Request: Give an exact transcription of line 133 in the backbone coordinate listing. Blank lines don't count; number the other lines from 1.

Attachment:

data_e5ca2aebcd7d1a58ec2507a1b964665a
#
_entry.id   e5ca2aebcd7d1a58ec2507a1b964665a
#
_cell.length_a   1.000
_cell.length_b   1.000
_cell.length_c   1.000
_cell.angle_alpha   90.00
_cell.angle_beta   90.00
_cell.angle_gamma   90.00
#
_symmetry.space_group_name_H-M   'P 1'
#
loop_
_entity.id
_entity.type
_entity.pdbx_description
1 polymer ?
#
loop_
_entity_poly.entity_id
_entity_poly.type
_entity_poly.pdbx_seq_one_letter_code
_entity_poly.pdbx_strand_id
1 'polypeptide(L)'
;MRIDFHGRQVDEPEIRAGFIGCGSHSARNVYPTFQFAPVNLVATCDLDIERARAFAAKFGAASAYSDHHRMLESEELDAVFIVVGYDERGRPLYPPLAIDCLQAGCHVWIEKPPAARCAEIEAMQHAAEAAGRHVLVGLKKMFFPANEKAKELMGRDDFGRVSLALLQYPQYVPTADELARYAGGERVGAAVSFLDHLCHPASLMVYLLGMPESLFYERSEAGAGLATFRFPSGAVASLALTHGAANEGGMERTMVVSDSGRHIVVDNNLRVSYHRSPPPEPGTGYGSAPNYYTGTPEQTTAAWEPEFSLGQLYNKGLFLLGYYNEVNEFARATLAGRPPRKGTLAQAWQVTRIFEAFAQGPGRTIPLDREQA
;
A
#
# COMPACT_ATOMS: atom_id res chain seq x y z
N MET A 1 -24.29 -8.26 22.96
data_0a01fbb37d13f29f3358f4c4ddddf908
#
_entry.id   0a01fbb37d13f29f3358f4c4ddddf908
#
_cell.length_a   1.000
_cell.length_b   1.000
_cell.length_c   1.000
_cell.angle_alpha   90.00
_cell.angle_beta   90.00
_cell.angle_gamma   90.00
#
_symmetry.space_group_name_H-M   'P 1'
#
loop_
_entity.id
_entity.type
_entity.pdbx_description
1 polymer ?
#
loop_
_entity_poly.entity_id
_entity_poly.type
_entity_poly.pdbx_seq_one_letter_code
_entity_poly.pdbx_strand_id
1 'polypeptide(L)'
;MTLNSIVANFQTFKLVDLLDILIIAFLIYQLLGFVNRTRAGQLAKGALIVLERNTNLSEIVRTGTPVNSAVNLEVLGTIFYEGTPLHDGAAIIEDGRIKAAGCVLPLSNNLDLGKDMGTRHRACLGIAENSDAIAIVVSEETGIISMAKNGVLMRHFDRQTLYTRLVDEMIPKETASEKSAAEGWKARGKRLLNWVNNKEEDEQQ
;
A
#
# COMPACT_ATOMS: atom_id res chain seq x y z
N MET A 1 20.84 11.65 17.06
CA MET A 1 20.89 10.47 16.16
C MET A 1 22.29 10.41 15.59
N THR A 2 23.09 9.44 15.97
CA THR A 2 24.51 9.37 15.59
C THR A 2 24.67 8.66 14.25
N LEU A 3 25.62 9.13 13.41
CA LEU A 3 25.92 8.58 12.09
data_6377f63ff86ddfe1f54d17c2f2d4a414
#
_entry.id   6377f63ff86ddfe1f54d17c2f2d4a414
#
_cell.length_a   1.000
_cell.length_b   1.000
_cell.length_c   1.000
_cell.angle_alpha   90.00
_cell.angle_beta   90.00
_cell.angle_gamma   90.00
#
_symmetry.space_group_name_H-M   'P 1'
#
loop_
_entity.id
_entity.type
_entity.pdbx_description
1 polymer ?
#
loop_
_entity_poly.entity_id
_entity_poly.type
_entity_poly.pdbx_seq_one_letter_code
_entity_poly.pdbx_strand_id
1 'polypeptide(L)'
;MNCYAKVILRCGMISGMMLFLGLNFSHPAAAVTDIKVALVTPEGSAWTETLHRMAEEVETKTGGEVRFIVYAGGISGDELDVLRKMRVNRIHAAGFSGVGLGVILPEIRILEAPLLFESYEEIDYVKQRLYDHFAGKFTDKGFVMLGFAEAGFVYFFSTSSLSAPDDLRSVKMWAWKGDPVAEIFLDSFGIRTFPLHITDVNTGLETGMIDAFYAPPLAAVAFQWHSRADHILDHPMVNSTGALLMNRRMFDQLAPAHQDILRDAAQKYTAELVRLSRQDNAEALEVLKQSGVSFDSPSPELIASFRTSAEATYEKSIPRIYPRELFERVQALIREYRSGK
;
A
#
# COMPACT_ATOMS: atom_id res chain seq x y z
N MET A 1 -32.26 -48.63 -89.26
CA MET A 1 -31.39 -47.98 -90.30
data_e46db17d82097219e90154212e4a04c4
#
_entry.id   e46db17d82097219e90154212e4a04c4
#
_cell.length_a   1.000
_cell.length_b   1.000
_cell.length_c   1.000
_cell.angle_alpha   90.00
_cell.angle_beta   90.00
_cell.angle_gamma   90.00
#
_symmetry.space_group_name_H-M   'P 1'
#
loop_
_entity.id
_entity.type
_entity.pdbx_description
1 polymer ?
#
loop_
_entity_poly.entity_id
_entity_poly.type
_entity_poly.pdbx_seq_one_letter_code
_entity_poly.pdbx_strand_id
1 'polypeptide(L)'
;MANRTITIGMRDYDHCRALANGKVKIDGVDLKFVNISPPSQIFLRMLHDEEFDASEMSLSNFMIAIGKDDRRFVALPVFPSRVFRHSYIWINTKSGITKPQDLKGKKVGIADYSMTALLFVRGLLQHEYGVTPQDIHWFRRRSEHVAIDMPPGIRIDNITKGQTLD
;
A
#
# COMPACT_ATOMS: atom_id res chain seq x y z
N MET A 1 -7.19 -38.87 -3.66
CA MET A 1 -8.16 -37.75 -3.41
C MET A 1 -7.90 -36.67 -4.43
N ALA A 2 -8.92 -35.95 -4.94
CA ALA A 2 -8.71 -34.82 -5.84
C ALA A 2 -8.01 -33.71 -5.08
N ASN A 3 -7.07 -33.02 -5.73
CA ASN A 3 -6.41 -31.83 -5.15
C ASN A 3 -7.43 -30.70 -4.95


CA MET A 1 -8.16 -37.75 -3.41